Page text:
My thoughts on everything from albacore tuna to zebras
|Three AM is not the most popular time of day. We have given names to other hours, the witching hour – midnight. We have rush hour – which typically lasts more than an hour and starts at three, four or five pm depending on your particular schedule. Six Am is wake-up-and-go-to work time. Ten am is break time. Noon is lunch… you get the idea. Three AM is just one of those in-between hours that we often ignore. It comes slightly after two am when we close the bars and the drunks head home and slightly before four am which is the “time to make the donuts” hour. Yet three am is one of my favorite hours, or at least it used to be. Now, more often than not, I am sound asleep at this hour of the morning, or at least trying desperately to will myself to sleep, but there was a time when three am meant…
-a flashlight guided walk through my neighbors dew laden grass to the well at the back of his yard to get the bait for going fishing. It was the newest of hours. Quiet, even the dogs were asleep, and even though it was August the chill of autumn was evident.
-a chilled moonlit night sitting on a frozen lake watching the snow sparkle like diamonds as I wait for a fish to bite. The snow covered silence is broken only by the occasional hoot of an owl, the bark of a coyote, or once, the cry of a bobcat.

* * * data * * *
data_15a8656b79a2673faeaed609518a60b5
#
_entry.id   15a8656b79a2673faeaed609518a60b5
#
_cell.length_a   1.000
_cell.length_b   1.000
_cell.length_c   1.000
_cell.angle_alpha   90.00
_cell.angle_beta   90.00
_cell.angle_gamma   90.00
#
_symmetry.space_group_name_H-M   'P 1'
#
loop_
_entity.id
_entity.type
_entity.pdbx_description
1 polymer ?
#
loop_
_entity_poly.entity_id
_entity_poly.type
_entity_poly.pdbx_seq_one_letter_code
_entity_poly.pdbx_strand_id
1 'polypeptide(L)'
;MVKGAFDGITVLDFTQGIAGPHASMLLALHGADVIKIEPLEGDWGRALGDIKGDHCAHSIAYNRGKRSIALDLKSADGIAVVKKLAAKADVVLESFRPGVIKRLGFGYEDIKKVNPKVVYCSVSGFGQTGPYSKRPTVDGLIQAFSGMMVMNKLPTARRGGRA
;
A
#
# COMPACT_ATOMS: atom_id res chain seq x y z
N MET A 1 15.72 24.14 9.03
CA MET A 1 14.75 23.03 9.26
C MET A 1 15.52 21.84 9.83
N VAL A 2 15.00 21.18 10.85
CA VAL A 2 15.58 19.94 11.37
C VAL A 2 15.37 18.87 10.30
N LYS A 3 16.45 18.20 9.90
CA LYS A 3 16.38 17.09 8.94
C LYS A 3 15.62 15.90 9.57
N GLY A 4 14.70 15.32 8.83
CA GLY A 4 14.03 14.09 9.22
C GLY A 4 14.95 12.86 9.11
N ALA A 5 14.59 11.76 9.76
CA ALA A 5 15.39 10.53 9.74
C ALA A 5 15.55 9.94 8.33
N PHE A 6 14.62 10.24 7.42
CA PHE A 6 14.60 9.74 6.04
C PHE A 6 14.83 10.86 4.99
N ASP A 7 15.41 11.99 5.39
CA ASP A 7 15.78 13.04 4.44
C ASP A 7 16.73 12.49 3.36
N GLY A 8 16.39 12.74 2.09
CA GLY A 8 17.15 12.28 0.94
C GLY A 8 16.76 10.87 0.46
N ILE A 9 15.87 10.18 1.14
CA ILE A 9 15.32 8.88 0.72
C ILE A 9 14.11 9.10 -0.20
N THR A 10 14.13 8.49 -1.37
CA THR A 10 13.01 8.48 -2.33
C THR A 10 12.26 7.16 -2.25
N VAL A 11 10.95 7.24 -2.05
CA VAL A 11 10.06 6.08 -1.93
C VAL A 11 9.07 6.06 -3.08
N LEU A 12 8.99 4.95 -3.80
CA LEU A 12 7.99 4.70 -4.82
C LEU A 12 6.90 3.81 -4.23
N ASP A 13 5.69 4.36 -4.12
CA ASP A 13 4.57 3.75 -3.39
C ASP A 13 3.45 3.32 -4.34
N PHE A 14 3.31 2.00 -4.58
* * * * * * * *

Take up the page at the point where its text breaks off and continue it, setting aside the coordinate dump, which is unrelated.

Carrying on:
-lebanon bologna sandwiches with horseradish mustard and Swiss cheese, hot thermos of tea, an apple and a Hershey bar and the excitement of the first day of deer season as my dad and I got ready for the long drive to our hunting ground.
- A heavy eyed drive begun a couple of hours earlier approaching the Canadian border with the slumbering “B” driver in the seat next to me – the fellow fisherman who promised to keep me awake.
-A long unseen cast from a medium weight spinning rod of a silver and red Cotton Cordell plug and the slow retrieve as every nerve waited for the strike of a feeding striped bass. The fog swirling off the flowing water made me wonder if I was fishing in the River Styx.
-A quiet reverence around a dying campfire watching the glow of the embers as they fade off one by one into darkness. Wishing it would last just a little longer but glad that it didn’t as sleep overtakes me.
-A starlit walk down a wooded trail that ends in a meadow on a chill autumn night to watch a meteor shower.
-The lapping of waves against a granite shore providing the cadence for the dance of the northern lights as friends and I are treated to a sight that even today, these many years hence, cannot be put into words.
These are the things I associate with Three AM. I close my eyes and I can see, feel, smell and touch each one of these memories